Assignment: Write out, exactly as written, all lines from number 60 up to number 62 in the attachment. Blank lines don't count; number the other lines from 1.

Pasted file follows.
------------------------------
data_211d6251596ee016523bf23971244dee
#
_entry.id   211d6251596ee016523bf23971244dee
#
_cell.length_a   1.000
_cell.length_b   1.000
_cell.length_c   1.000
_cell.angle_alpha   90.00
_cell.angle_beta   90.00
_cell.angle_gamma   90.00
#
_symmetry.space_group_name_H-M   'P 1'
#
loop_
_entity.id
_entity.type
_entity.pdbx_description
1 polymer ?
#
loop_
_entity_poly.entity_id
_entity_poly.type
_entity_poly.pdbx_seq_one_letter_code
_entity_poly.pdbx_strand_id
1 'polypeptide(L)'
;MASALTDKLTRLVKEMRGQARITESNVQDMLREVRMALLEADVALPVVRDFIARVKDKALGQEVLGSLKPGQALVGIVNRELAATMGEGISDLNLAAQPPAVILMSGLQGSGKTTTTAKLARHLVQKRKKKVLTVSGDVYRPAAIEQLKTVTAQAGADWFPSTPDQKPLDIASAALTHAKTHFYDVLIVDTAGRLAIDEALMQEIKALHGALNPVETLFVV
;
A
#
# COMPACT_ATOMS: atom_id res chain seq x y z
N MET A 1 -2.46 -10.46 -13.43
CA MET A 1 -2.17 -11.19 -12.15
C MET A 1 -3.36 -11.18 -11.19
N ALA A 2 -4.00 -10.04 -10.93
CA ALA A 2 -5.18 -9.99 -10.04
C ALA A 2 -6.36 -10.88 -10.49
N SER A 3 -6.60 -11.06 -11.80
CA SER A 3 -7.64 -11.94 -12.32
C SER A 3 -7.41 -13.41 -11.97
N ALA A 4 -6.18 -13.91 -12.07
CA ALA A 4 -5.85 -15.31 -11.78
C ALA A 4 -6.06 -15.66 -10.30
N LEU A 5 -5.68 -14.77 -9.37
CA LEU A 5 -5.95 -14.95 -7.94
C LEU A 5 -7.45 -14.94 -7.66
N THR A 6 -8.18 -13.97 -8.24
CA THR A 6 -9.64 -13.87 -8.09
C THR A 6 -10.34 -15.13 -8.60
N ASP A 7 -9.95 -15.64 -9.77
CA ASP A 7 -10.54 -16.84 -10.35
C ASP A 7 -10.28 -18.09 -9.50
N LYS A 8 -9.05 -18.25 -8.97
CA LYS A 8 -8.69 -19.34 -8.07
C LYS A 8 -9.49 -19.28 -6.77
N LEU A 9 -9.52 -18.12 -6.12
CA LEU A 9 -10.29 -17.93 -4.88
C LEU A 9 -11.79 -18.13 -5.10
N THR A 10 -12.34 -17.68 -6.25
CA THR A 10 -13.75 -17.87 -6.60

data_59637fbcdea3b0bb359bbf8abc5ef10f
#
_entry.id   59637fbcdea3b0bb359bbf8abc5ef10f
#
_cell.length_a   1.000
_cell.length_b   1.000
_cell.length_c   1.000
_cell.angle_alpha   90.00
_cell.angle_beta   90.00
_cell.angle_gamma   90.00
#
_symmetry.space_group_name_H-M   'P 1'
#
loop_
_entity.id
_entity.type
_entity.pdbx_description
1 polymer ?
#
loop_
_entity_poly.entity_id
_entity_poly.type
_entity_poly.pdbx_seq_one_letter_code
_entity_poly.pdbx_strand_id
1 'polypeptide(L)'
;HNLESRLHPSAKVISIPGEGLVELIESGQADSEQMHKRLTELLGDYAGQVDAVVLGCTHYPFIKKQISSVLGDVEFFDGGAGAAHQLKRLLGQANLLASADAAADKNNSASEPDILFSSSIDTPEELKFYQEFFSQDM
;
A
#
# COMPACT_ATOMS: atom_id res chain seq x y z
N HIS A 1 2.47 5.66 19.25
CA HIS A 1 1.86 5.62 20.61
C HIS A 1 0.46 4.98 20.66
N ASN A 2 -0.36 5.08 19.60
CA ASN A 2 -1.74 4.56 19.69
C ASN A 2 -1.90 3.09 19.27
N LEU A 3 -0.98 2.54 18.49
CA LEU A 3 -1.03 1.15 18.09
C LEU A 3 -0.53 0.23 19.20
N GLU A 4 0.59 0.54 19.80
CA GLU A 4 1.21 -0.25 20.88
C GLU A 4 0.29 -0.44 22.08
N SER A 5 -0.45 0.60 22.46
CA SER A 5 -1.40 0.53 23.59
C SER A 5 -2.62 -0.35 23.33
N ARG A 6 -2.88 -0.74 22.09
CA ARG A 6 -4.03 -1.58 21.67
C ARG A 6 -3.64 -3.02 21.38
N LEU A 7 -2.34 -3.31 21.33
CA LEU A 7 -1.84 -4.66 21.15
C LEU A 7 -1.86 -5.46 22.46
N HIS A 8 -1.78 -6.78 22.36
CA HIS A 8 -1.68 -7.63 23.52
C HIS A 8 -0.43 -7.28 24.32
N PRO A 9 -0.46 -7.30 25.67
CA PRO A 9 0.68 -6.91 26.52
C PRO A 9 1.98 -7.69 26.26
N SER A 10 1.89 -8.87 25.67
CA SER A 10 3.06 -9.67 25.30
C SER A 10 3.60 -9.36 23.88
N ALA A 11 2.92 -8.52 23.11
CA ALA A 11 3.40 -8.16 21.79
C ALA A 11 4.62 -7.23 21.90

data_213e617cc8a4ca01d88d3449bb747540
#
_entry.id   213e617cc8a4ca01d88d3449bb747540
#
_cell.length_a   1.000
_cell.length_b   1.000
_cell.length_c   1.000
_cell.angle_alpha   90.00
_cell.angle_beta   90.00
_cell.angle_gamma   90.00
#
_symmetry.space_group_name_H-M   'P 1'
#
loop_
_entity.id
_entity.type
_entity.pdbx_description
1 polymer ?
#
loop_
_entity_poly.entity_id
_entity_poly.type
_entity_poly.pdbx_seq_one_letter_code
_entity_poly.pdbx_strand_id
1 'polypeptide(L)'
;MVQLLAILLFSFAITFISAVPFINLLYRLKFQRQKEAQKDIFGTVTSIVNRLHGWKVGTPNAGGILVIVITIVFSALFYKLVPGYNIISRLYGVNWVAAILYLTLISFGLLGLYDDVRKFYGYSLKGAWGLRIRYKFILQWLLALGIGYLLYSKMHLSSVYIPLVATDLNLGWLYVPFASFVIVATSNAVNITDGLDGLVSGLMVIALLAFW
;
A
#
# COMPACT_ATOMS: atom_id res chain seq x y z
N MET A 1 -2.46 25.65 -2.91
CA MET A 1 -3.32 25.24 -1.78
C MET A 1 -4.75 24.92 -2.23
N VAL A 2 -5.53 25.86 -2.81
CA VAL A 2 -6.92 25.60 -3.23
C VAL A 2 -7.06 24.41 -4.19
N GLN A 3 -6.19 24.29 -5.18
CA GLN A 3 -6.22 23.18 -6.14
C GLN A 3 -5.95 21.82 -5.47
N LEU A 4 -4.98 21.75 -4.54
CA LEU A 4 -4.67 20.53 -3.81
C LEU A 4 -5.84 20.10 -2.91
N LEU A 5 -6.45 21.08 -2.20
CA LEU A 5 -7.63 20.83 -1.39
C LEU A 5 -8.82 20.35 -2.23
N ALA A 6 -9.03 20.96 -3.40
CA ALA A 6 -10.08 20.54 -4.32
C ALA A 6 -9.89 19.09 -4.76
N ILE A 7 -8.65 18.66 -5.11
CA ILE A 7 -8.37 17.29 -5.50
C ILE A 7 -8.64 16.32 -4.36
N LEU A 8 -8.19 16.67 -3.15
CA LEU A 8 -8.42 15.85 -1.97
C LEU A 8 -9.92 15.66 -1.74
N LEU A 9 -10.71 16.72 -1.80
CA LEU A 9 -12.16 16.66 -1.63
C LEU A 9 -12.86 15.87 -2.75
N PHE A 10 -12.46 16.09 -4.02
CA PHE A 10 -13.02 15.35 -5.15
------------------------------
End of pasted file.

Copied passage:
data_59637fbcdea3b0bb359bbf8abc5ef10f
#
_entry.id   59637fbcdea3b0bb359bbf8abc5ef10f